Liverpool City Council has "united" against the defacing of public art by Liverpool ReSisters in a row over the transgender community and gender identification, the city’s mayor, Joe Anderson, has said. After the group put up stickers saying “women don’t have penises”, the city’s council approved a motion in support of trans people, which declares unequivocally that “trans women are women”.
The cross-party “Standing With Our Trans Community” motion was unanimously passed on 19 September and stated that “there is no place in our city for hatred and bigotry". It proposed treating all trans women the same as cisgender women, and encouraged developers and businesses to have individual gender-neutral toilets in their plans for public buildings.
The motion outlined five points of action, including that the city’s street cleaners continue to any remove anti-trans stickers seen around the Liverpool and that, on a scheduled weekend, for the town hall – and, where possible, other public buildings – to be lit up in the trans colours of blue, white and pink.
This comes after a billboard, paid for by supporters of Standing For Women, was put up in the city last week. It displayed the Oxford English Dictionary definition of a “woman” as an “adult human female”. Weeks before, Liverpool ReSisters put penis-shaped stickers on a statue on Crosby Beach in Sefton saying “women don’t have penises”, an action that is being investigated by Merseyside Police as a possible hate crime.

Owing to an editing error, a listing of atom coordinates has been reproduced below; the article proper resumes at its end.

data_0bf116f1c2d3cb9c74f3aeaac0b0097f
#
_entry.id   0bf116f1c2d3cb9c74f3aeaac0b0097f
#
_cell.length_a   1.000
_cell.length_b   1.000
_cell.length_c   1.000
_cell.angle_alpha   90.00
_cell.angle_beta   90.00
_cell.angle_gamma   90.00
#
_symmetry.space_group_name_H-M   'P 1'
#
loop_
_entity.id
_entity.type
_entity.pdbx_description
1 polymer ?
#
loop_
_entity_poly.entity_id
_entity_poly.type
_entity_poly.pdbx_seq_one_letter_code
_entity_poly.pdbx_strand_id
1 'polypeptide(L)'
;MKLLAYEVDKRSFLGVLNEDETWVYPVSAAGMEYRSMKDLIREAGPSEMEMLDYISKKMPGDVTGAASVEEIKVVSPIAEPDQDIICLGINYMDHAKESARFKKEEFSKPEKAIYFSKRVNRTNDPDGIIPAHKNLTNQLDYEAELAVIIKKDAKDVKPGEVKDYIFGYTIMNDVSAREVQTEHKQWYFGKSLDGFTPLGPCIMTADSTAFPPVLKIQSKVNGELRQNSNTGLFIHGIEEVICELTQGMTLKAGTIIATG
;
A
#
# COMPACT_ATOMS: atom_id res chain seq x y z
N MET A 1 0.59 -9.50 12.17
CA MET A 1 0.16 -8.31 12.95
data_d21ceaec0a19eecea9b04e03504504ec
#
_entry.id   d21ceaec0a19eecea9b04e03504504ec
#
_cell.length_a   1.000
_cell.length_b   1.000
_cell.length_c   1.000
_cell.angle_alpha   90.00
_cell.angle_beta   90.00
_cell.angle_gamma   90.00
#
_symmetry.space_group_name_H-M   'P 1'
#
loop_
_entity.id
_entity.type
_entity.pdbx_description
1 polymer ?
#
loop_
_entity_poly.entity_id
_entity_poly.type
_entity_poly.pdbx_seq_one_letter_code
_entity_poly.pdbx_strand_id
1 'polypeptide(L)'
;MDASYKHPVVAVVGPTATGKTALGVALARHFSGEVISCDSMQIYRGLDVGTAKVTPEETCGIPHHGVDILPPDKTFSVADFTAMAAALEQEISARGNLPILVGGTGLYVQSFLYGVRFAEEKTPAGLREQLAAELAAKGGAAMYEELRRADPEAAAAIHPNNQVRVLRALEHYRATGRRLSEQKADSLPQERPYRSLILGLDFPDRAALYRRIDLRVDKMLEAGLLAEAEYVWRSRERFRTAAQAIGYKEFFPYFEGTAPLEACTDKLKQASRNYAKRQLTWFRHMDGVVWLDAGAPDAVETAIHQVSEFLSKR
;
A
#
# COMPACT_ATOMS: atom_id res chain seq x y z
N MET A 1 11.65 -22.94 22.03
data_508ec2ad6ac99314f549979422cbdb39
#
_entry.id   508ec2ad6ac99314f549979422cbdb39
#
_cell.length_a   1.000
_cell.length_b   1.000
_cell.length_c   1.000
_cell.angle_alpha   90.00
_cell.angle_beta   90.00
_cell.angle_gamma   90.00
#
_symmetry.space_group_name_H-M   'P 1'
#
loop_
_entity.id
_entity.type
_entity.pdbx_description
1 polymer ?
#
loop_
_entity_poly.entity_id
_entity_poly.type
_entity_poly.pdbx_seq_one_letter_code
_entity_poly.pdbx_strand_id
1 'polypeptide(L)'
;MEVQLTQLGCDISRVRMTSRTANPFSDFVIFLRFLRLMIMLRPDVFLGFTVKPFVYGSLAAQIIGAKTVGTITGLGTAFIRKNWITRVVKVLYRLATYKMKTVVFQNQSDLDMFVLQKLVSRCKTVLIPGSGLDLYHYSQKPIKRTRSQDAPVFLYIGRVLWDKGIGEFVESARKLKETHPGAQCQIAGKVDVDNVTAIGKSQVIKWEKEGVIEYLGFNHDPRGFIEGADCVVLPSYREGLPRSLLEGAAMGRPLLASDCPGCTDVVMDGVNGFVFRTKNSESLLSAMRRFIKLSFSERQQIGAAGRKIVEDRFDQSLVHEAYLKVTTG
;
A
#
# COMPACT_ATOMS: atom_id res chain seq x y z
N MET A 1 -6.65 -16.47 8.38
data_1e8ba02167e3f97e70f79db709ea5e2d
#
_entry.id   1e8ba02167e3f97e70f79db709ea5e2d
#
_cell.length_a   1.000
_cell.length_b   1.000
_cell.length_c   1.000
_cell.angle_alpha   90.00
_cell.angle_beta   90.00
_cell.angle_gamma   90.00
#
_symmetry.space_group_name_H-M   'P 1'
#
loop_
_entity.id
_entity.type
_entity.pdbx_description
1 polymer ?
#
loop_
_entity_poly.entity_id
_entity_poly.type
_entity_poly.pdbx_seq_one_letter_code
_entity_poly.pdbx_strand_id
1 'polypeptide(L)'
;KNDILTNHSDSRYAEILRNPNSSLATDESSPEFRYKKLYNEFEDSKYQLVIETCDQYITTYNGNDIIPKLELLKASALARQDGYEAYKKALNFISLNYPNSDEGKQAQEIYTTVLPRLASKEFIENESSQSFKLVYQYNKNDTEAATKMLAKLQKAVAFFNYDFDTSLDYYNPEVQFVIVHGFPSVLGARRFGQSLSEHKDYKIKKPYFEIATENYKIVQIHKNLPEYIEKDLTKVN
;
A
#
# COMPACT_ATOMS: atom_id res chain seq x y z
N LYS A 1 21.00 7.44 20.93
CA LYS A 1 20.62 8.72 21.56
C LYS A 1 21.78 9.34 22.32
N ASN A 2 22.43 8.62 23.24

He added he would not meet with Liverpool ReSisters until the group stopped its 'abuse of members of this community that we respect, value and love'
The Liverpool ReSisters' spokeswoman said the group was concerned about self-identification, a process by which trans men and women self-declare the gender in which they choose to live without the need for medical evidence:
"Self ID erodes vital safeguarding principles by preventing women and children from listening to their feelings of discomfort," she told the council chamber.
"I urge the council to … listen with an open mind to all sides of the issue [and to] consider the complexity of self ID and the full impact its implementation will have on Liverpool citizens."
But Anderson said that their tactics were about hate as opposed to “open debate”.
“That isn’t about equality. That isn’t about fairness,” he said of the action taken by the group. “That isn’t about having an open and deep debate. That’s about bullying, and it’s about intimidation, and it’s about proposing hate against people that are different. That’s something that every single person in this council rejects.”
Anderson also received a standing ovation as he said the campaign had resulted in a "torrent of abuse" being directed at "transgender groups... myself and other councillors". He added he would not meet with Liverpool ReSisters until the group stopped its “abuse of members of this community that we respect, value and love".